What did work was creating the configMap with a karaf.pid metadata label where the value matched the <cm:property-placeholder> persistent-id in the blueprint (as described in Fabric8 Karaf Config Admin Support, but without any of the other required setup - no extra feature in the pom or Java option being set) and adding an <ext:property-placeholder> element with an evaluator value of "fabric8" with modified prefix and suffix values so it didn’t collide with the <cm:property-placeholder>.

oc create -f filename

kind: ConfigMap
apiVersion: v1
metadata:
  name: world
  labels:
 karaf.pid: com.estafet.fuse.world
data:
  name: bob

Lastly, the project needs read permission for configMaps …

oc policy add-role-to-user view system:serviceaccount:helloopenworld:default -n helloopenworld

So in summary the changes to the existing bundles are shown below ...


Before:

<?xml version="1.0" encoding="UTF-8"?>
<blueprint xmlns="http://www.osgi.org/xmlns/blueprint/v1.0.0"
  xmlns:xsi="http://www.w3.org/2001/XMLSchema-instance"
  xmlns:cm="http://aries.apache.org/blueprint/xmlns/blueprint-cm/v1.0.0"
  xsi:schemaLocation="http://www.osgi.org/xmlns/blueprint/v1.0.0
  http://www.osgi.org/xmlns/blueprint/v1.0.0/blueprint.xsd
  http://camel.apache.org/schema/blueprint
  http://camel.apache.org/schema/blueprint/camel-blueprint.xsd">

  <cm:property-placeholder id="blueprint.placeholder" persistent-id="com.estafet.fuse.world">
    <cm:default-properties>
      <cm:property name="name" value="world"/>
    </cm:default-properties>
  </cm:property-placeholder>

  <camelContext id="context-d0402f57-6e99-4b8f-940a-1fb862ad36a5" xmlns="http://camel.apache.org/schema/blueprint">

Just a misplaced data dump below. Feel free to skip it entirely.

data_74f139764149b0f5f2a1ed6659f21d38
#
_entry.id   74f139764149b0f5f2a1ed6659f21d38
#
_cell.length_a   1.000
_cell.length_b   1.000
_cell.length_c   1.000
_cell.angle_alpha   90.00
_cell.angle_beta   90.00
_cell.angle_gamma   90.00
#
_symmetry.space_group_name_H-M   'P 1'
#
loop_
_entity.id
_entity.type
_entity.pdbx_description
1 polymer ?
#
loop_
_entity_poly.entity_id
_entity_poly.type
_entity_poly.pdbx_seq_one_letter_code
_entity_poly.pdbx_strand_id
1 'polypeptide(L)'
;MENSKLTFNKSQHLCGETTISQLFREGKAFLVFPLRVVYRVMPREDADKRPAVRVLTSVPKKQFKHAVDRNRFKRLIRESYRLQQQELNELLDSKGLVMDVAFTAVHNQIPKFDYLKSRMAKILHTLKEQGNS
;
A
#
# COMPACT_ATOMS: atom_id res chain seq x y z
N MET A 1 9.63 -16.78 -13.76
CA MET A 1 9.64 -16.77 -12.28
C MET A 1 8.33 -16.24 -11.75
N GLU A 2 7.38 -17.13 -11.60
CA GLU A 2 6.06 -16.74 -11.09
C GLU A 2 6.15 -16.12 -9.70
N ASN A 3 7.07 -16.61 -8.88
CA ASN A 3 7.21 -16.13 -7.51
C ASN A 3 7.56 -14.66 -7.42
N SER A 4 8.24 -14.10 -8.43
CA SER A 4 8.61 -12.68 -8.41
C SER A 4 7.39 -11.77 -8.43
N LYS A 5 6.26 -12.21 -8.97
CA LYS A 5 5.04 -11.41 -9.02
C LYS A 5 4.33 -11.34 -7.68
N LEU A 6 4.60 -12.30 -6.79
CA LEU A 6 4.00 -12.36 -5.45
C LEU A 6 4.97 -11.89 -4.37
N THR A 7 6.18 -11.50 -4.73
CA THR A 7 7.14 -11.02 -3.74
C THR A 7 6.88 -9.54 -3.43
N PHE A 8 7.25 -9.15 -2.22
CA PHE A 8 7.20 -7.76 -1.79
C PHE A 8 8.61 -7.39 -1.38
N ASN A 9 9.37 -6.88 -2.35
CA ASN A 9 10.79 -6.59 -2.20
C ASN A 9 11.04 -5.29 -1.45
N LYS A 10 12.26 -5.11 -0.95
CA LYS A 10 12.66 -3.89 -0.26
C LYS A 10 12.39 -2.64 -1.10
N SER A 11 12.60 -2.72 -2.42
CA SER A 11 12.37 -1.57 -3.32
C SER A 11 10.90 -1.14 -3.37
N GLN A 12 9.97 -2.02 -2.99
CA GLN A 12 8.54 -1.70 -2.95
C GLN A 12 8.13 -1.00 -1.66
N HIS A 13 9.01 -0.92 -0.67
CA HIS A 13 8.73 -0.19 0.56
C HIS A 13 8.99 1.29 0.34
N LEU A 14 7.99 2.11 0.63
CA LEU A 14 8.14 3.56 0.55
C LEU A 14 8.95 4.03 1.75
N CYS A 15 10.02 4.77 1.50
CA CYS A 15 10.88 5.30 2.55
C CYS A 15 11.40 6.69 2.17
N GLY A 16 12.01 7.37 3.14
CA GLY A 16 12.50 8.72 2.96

<route id="world">
      <from uri="direct-vm:world"/>
      <setBody><constant>{{name}}</constant></setBody>
    </route>    
  </camelContext>
</blueprint>

After


<?xml version="1.0" encoding="UTF-8"?>
<blueprint xmlns="http://www.osgi.org/xmlns/blueprint/v1.0.0"
  xmlns:xsi="http://www.w3.org/2001/XMLSchema-instance"
  xmlns:cm="http://aries.apache.org/blueprint/xmlns/blueprint-cm/v1.1.0"
  xmlns:ext="http://aries.apache.org/blueprint/xmlns/blueprint-ext/v1.5.0"
  xsi:schemaLocation="http://www.osgi.org/xmlns/blueprint/v1.0.0
  http://www.osgi.org/xmlns/blueprint/v1.0.0/blueprint.xsd
  http://camel.apache.org/schema/blueprint
  http://camel.apache.org/schema/blueprint/camel-blueprint.xsd">

  <cm:property-placeholder id="blueprint.placeholder" persistent-id="com.estafet.fuse.world">
    <cm:default-properties>
      <cm:property name="name" value="world"/>
    </cm:default-properties>
  </cm:property-placeholder>

  <ext:property-placeholder evaluator="fabric8" id="fabric8PropertyPlaceholder" placeholder-prefix="$[" placeholder-suffix="]"/>

  <camelContext id="context-d0402f57-6e99-4b8f-940a-1fb862ad36a5" xmlns="http://camel.apache.org/schema/blueprint">
    <route id="world">
      <from uri="direct-vm:world"/>
        <setBody><constant>{{name}}</constant></setBody>
    </route>
  </camelContext>
</blueprint>

Ultimate the customer decided not to proceed, running Fuse inside OpenShift would only have been a temporary step to a more major refactoring exercise, but it was interesting to see that is was possible.